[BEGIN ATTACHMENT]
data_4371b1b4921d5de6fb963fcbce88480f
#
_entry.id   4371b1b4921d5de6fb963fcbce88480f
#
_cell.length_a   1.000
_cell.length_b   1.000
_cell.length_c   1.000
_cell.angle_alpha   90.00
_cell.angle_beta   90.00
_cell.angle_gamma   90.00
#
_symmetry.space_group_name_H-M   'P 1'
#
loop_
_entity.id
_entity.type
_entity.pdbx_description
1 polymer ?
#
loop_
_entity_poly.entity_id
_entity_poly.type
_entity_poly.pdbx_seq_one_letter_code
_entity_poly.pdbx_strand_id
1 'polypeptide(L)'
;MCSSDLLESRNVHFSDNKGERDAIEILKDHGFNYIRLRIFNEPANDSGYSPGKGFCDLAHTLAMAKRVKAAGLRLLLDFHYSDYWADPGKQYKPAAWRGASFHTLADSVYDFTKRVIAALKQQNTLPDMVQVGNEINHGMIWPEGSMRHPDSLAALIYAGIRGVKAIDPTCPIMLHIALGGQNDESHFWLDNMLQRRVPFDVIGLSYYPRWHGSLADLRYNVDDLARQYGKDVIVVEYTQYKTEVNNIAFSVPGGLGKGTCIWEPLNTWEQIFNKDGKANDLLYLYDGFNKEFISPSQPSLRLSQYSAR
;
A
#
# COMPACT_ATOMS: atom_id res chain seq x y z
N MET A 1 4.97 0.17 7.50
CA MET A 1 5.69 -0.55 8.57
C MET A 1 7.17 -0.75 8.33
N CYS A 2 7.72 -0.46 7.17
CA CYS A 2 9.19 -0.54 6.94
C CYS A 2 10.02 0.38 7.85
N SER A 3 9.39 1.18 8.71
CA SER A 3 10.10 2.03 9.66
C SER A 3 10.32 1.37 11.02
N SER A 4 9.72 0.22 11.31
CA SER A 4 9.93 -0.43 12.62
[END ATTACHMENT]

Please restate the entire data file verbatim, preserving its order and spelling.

data_4371b1b4921d5de6fb963fcbce88480f
#
_entry.id   4371b1b4921d5de6fb963fcbce88480f
#
_cell.length_a   1.000
_cell.length_b   1.000
_cell.length_c   1.000
_cell.angle_alpha   90.00
_cell.angle_beta   90.00
_cell.angle_gamma   90.00
#
_symmetry.space_group_name_H-M   'P 1'
#
loop_
_entity.id
_entity.type
_entity.pdbx_description
1 polymer ?
#
loop_
_entity_poly.entity_id
_entity_poly.type
_entity_poly.pdbx_seq_one_letter_code
_entity_poly.pdbx_strand_id
1 'polypeptide(L)'
;MCSSDLLESRNVHFSDNKGERDAIEILKDHGFNYIRLRIFNEPANDSGYSPGKGFCDLAHTLAMAKRVKAAGLRLLLDFHYSDYWADPGKQYKPAAWRGASFHTLADSVYDFTKRVIAALKQQNTLPDMVQVGNEINHGMIWPEGSMRHPDSLAALIYAGIRGVKAIDPTCPIMLHIALGGQNDESHFWLDNMLQRRVPFDVIGLSYYPRWHGSLADLRYNVDDLARQYGKDVIVVEYTQYKTEVNNIAFSVPGGLGKGTCIWEPLNTWEQIFNKDGKANDLLYLYDGFNKEFISPSQPSLRLSQYSAR
;
A
#
# COMPACT_ATOMS: atom_id res chain seq x y z
N MET A 1 4.97 0.17 7.50
CA MET A 1 5.69 -0.55 8.57
C MET A 1 7.17 -0.75 8.33
N CYS A 2 7.72 -0.46 7.17
CA CYS A 2 9.19 -0.54 6.94
C CYS A 2 10.02 0.38 7.85
N SER A 3 9.39 1.18 8.71
CA SER A 3 10.10 2.03 9.66
C SER A 3 10.32 1.37 11.02
N SER A 4 9.72 0.22 11.31
CA SER A 4 9.93 -0.43 12.62